Captain Morse adds

The Avant series still uses genuine Alps mechanical (collapsing spring clicky) keyswitches. Two models, 104 with the function keys across the top or 116 keys with the duplicate function keys down the left. Oversize <enter> key. Onboard macro recorder plus software (Windows only) to do a lot of reprogramming and custom functions.

I have the 104-key model on my Linux box. (link).

Ron Morse

I have looked at the CVT line on line, and those may be what I want, but I'd have to try one. The question would be, do I like the feel of the keyboard more than the Comfort Curve layout? I like clicky keys, but I also like the curved Comfort Curve layout. And there's no way to tell how much I like the feel of the CVT without pounding on one for a while. I was contemplating getting another Ortek keyboard to use up in the Monk's Cell when I remembered that Microsoft had sent me their wireless keyboard and mouse, and this would be a good time to try that. The result was that I've been using their Wireless Comfort Curve Keyboard and Mouse ever since, and I've completed at least one book with it; I actually carry that keyboard down to the beach house.

It's clearly time to come up with a "standard" Chaos Manor keyboard, and I'm looking into it; at the moment my inclination is to one of the Microsoft Comfort Curve models.

WinTV-HVR Hauppauge 950

This is an amazing little gadget. You plug what looks like a slightly oversized thumb drive into a USB 2.0 port, install the software, and plug some source of TV broadcast signal (NTSC or ATSC) into the gadget. The Hauppauge comes with a small antenna, which may be good enough depending on where you live. I live in a notoriously bad signal area, so it didn't work all that well for me, but that's clearly a function of signal strength.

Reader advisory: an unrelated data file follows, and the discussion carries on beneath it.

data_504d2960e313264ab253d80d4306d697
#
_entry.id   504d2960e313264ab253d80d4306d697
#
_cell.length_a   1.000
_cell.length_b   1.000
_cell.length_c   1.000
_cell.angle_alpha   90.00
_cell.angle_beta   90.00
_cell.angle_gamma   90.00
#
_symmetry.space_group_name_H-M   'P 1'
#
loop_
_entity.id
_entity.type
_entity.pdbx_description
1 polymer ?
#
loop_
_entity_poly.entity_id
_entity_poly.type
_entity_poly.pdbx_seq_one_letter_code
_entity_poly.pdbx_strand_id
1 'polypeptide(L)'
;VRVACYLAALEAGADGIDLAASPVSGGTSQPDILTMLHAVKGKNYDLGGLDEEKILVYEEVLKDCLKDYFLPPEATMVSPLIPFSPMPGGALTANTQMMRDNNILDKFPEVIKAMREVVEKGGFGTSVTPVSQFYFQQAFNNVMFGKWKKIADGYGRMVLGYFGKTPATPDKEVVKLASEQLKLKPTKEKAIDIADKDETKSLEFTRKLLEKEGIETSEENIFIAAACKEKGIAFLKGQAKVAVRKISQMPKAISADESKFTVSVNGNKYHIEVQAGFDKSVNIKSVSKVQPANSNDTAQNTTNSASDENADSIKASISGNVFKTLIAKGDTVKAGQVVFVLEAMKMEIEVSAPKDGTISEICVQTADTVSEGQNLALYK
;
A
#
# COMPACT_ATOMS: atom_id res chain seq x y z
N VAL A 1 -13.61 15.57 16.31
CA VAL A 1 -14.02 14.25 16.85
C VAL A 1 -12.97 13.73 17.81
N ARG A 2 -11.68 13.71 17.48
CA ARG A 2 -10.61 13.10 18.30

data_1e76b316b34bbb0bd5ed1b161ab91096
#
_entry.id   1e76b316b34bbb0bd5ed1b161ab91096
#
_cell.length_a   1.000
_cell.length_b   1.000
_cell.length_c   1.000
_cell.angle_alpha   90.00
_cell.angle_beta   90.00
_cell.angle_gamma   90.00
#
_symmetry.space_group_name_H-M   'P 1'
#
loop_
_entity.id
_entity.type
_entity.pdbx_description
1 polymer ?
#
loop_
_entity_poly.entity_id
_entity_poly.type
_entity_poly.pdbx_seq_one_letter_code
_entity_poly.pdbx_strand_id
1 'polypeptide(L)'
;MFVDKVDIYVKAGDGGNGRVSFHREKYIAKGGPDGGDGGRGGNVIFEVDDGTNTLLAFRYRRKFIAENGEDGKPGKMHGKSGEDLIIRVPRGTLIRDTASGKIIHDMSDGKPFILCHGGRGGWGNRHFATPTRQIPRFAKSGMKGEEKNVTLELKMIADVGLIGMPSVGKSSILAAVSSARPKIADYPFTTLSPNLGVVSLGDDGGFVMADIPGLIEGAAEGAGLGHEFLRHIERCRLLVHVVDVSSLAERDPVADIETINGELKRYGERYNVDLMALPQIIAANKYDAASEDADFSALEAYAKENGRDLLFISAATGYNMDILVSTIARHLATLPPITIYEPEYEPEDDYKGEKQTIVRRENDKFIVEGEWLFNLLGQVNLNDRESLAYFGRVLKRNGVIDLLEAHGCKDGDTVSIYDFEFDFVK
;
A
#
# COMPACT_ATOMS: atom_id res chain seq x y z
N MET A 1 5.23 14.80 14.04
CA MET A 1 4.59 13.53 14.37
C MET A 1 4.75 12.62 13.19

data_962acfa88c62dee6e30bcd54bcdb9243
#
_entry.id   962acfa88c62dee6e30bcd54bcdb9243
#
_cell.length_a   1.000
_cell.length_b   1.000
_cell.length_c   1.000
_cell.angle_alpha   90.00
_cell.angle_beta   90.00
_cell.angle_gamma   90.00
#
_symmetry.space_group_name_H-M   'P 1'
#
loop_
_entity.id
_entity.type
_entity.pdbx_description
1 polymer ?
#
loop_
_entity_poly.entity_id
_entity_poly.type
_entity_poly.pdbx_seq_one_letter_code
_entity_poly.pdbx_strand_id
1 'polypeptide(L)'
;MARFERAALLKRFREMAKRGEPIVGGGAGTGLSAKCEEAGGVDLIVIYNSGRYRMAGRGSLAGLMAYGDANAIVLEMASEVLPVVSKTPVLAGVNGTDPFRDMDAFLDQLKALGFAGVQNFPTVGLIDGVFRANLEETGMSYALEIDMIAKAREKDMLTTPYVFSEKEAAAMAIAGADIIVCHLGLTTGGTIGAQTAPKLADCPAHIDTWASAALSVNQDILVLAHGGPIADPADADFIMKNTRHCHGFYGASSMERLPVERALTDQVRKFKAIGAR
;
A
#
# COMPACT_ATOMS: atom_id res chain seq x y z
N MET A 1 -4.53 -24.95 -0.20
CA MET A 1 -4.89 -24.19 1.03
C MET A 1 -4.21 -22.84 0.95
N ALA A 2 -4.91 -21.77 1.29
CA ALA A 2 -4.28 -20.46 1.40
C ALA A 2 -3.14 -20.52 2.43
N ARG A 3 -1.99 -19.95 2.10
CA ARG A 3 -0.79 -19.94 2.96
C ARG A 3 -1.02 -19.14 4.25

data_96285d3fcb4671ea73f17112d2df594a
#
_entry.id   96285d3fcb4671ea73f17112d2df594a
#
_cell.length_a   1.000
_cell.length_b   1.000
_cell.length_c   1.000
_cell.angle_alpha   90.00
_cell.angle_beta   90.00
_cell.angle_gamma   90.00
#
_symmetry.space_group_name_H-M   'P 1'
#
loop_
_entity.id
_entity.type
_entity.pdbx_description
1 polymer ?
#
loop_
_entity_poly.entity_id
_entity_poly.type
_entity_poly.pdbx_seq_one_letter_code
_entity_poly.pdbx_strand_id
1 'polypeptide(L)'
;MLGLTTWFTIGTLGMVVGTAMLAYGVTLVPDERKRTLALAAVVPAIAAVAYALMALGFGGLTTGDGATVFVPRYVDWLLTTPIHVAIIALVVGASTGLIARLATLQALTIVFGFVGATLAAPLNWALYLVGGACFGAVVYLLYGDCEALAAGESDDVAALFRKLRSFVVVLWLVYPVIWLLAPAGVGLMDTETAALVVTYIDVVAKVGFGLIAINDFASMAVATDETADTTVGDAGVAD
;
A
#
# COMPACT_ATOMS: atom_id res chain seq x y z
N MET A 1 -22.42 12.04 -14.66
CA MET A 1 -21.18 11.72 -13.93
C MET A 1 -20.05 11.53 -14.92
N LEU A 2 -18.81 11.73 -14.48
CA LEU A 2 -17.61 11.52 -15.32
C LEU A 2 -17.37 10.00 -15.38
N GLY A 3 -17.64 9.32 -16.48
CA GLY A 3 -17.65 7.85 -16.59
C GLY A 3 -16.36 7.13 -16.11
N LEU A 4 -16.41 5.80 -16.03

See their web site for a picture and more information. (link)

Setting this up is not difficult with Windows XP. The version I have would not install on Vista; I can download an update to the installation software that will install on a Vista system, but I haven't had a chance to do that. Installation on Windows XP is simple and straightforward.

Once you have the WinTV-HVR set up properly, you open the program and let it scan for channels. That takes about ten minutes. After it has done that — and it found a number of them including high number channels I never knew existed — you can play television on whatever size window (including full screen) you like on your computer. Change channels, surf the channels, shrink the window size to tiny or blow it up to full screen, turn the volume up and down: if you start with a good signal (and oddly enough a couple of the previously unknown high number channels do come in very strongly), you will get quite good television.

You can record the incoming signal, or schedule programs to record. If you use scheduled recording the system will wake up and start recording, then shut down, all automatically and unattended.

The system I installed this on is marginal for high definition ATSC TV. With good signals normal definition TV works just fine, but with high definition signals it gets jerky. I doubt I would have that problem if I were working with my more modern dual processor systems, but I ran out of time before I could download the Vista installation software. I'll get to that another time.